In 1934 the Army Air Corps with Collins developed the Model No.18. Collins supplied examples with their pattern No. 216 green horned handle on the No.18 to the AAC. However, the Army Air Corps did not use this pattern, but contracted a modified version through the 1930s. When WWII began, the U.S. government was purchasing commercial products for the military and by the end of 1942 the earlier pattern Emergency Parachute Kit was about to be replaced with the 10” folding type. Because of the requirement for more equipment by the Material Command, urgently needed orders for the old type emergency kits included 9” blades, due to the unavailability of the folding version, still in development, Collins supplied the Army Air Force with available commercial versions of the No.18 with both the “Sword” and “Crown Hammer” logos with the No. 216 grips, because there were no further engineering modifications to the drawings and also resulted in more cost-effective measures.
This example complete with its original embossed leather sheath is a rare beauty! The 9” double fullered blade shows typical wear and evidence of sharpening. Some darkening is present, but would clean up nicely should the new owner decide to do so. Personally, I would add a wipe down with oil and just enjoy! It has a great look as is. The ricasso is deeply stamped with the “Crown/Hammer Collins & Co” logo and “Legitimus Made in U.S.A No.18”. The really stunning part of this piece are the absolutely gorgeous No. 216 grip plates!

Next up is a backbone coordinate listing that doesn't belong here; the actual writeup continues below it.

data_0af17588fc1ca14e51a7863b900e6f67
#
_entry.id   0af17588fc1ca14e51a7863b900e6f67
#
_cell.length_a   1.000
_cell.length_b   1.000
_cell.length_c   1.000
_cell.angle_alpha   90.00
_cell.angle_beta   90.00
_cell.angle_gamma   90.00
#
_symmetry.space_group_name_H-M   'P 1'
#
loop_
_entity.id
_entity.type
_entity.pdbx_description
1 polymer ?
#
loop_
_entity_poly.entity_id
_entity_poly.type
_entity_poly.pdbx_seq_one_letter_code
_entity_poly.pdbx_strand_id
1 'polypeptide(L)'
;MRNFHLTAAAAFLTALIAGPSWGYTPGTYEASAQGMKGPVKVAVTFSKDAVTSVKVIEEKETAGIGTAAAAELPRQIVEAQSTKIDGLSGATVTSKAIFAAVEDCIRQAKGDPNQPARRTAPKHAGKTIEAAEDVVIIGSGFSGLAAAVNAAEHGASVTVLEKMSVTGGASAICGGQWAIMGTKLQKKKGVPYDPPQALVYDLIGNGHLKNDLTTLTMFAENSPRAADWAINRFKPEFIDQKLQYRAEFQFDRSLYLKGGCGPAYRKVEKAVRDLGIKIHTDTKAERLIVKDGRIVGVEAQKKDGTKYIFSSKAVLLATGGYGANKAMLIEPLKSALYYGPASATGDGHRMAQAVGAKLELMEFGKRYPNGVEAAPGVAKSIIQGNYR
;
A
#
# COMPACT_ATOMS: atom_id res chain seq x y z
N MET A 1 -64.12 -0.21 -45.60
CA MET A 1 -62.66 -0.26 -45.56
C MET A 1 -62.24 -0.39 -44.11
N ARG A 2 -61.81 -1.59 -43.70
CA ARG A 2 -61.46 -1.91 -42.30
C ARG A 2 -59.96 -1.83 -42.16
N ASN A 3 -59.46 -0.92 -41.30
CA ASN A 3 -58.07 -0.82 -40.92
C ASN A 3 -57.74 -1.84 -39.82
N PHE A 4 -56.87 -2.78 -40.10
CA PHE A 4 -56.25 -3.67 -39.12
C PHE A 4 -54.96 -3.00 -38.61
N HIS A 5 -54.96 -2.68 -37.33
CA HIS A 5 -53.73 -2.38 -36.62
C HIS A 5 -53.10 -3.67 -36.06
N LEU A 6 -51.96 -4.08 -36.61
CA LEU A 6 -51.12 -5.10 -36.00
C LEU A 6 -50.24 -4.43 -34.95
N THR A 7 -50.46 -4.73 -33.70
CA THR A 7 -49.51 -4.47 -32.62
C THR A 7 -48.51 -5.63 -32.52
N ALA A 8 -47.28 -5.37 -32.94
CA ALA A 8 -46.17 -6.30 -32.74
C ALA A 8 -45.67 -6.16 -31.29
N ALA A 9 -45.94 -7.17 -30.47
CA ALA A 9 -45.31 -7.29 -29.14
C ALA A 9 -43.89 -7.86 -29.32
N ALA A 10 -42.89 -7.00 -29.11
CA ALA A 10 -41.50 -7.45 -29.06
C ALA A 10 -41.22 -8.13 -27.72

The colors are amazing tones of yellows, oranges, greens, and tans, an almost alabaster appearance. The original grip rivets are all present; and, the rivets have a touch of rust and verdigris that really makes the grips plates pop! Other than a few pecks and scratches, the grips are in fantastic condition with no splits or broken off pieces. The embossed sheath stamped with “13” is also in beautiful condition. It reminds me of the embossing on a cowboy pistol holster! The belt loop is untorn and unbroken, which is usually not the case. The leather is a bit stiff, but a treatment with a conservation type leather balm would bring it back to beautiful color and condition. I can say this is the first one of this type I would add to my personal collection; however, “You can’t have one of everything”. Definitely a “Rare Bird”, especially in this condition!